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Drug Information for Lantus (Physicians Total Care, Inc.): 2. DOSAGE AND ADMINISTRATION
- 1. INDICATIONS AND USAGE
- 2. DOSAGE AND ADMINISTRATION
- 3. DOSAGE FORMS AND STRENGTHS
- 4. CONTRAINDICATIONS
- 5. WARNINGS AND PRECAUTIONS
- 6. ADVERSE REACTIONS
- 7 DRUG INTERACTIONS
- 8 USE IN SPECIFIC POPULATIONS
- 10 OVERDOSAGE
- 11 DESCRIPTION
- 12 CLINICAL PHARMACOLOGY
- 13 NONCLINICAL TOXICOLOGY
- 14 CLINICAL STUDIES
- 16 HOW SUPPLIED/STORAGE AND HANDLING
- 17 PATIENT COUNSELING INFORMATION
- PRINCIPAL DISPLAY PANEL
- External Links Related to Lantus (Physicians Total Care, Inc.)
- 2.1 Dosing
LANTUS is a recombinant human insulin analog for once daily subcutaneous administration with potency that is approximately the same as the potency of human insulin. LANTUS exhibits a relatively constant glucose-lowering profile over 24 hours that permits once-daily dosing.
LANTUS may be administered at any time during the day. LANTUS should be administered subcutaneously once a day at the same time every day. The dose of LANTUS must be individualized based on clinical response. Blood glucose monitoring is essential in all patients receiving insulin therapy.
Patients adjusting the amount or timing of dosing with LANTUS, should only do so under medical supervision with appropriate glucose monitoring [see Warnings and Precautions (5.1).]
In patients with type 1 diabetes, LANTUS must be used in regimens with short-acting insulin.
The intended duration of activity of LANTUS is dependent on injection into subcutaneous tissue [see Clinical pharmacology (12.2)]. LANTUS should not be administered intravenously or via an insulin pump. Intravenous administration of the usual subcutaneous dose could result in severe hypoglycemia [see Warnings and Precautions (5.3)].
As with all insulins, injection sites should be rotated within the same region (abdomen, thigh, or deltoid) from one injection to the next to reduce the risk of lipodystrophy [See Adverse Reactions (6.1)].
In clinical studies, there was no clinically relevant difference in insulin glargine absorption after abdominal, deltoid, or thigh subcutaneous administration. As for all insulins, the rate of absorption, and consequently the onset and duration of action, may be affected by exercise and other variables, such as stress, intercurrent illness, or changes in co-administered drugs or meal patterns.2.2 Initiation of LANTUS therapy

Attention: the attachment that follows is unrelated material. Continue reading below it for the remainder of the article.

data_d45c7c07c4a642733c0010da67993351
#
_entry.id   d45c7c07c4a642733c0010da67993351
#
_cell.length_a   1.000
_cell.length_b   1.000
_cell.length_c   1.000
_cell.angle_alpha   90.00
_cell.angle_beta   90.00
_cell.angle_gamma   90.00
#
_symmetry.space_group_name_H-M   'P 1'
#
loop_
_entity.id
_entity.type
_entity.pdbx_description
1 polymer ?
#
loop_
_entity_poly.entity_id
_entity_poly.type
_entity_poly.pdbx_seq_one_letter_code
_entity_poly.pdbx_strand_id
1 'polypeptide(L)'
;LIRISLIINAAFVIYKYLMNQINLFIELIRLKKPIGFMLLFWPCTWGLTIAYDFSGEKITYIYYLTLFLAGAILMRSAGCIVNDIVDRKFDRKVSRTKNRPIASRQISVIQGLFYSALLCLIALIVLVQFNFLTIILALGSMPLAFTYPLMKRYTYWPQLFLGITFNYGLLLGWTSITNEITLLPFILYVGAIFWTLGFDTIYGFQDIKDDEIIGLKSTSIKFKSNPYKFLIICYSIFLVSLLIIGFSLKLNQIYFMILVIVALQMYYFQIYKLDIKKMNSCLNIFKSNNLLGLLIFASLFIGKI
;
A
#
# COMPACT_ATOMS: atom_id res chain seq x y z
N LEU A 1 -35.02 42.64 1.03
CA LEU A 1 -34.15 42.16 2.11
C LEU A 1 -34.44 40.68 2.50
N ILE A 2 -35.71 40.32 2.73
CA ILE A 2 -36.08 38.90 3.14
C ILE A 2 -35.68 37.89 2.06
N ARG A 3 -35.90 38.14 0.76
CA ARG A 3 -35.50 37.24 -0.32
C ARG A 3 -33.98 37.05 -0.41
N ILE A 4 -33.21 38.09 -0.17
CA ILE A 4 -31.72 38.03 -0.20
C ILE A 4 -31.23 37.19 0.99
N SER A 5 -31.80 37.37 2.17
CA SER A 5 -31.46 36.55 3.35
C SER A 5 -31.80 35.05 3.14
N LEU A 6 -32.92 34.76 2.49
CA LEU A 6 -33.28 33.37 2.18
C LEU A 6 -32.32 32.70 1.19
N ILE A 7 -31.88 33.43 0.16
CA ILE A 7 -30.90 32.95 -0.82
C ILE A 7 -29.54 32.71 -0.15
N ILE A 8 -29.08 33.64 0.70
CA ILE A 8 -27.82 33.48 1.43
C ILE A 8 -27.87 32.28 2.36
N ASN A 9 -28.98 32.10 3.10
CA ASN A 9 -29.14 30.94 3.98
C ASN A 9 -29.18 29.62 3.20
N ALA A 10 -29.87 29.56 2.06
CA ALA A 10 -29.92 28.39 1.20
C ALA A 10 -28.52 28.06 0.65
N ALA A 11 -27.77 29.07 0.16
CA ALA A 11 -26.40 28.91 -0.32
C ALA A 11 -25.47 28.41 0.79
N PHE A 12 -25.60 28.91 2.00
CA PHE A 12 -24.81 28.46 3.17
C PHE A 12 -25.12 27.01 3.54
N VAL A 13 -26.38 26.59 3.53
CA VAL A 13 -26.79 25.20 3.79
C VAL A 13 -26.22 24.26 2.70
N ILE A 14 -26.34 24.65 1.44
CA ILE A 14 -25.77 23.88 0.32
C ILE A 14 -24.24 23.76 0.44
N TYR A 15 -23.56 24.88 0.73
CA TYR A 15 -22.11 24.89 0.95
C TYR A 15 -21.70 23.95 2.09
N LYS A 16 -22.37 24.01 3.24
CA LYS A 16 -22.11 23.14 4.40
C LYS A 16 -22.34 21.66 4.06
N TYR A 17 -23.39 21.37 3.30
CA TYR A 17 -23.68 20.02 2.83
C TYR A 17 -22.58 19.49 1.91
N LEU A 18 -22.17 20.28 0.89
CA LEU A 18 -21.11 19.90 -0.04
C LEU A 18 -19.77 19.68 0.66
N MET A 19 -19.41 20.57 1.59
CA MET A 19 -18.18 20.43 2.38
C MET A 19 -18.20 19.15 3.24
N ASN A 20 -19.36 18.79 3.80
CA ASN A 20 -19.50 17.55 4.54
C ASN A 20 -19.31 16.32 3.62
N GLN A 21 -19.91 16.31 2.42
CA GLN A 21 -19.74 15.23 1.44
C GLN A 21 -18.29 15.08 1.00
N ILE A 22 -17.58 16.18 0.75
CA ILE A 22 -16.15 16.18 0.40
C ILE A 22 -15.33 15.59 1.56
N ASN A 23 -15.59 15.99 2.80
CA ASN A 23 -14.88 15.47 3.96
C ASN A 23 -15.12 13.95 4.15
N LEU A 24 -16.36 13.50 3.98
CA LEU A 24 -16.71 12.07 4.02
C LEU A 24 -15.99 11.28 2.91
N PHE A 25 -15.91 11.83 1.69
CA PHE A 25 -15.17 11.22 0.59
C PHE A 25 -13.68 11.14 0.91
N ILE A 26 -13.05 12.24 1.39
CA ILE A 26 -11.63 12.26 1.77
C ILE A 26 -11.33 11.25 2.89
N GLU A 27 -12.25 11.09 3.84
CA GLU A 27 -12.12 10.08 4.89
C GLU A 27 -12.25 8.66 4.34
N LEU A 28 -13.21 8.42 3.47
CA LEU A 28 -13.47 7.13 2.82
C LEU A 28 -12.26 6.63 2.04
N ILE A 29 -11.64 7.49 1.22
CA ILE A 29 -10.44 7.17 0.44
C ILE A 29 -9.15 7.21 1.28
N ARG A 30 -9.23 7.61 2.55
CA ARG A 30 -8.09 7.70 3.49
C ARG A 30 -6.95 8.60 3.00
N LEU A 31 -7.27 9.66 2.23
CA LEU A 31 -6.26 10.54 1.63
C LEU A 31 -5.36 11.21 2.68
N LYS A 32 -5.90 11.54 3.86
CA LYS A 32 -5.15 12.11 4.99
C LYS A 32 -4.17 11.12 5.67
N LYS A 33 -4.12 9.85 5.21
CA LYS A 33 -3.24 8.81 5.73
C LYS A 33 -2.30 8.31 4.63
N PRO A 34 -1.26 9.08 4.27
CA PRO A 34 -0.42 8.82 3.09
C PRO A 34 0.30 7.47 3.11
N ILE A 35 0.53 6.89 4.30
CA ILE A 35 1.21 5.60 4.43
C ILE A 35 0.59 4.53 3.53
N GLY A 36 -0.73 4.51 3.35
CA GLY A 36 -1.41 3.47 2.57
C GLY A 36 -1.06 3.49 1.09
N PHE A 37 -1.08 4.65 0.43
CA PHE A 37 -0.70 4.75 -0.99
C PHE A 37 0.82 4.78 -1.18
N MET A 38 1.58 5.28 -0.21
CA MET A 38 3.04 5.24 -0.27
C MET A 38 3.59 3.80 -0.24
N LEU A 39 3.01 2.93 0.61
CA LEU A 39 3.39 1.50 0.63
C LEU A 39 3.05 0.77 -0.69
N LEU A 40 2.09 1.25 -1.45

The recommended starting dose of LANTUS in patients with type 1 diabetes should be approximately one-third of the total daily insulin requirements. Short-acting, premeal insulin should be used to satisfy the remainder of the daily insulin requirements.
The recommended starting dose of LANTUS in patients with type 2 diabetes who are not currently treated with insulin is 10 units (or 0.2 Units/kg) once daily, which should subsequently be adjusted to the patient's needs.
The dose of LANTUS should be adjusted according to blood glucose measurements. The dosage of LANTUS should be individualized under the supervision of a healthcare provider in accordance with the needs of the patient.2.3 Converting to LANTUS from other insulin therapies
If changing from a treatment regimen with an intermediate- or long-acting insulin to a regimen with LANTUS, the amount and timing of shorter-acting insulins and doses of any oral anti-diabetic drugs may need to be adjusted.
- If transferring patients from once-daily NPH insulin to once-daily LANTUS, the recommended initial LANTUS dose is the same as the dose of NPH that is being discontinued.
- If transferring patients from twice-daily NPH insulin to once-daily LANTUS, the recommended initial LANTUS dose is 80% of the total NPH dose that is being discontinued. This dose reduction will lower the likelihood of hypoglycemia [see Warnings and Precautions (5.3)].
- Drug Information Provided by National Library of Medicine (NLM).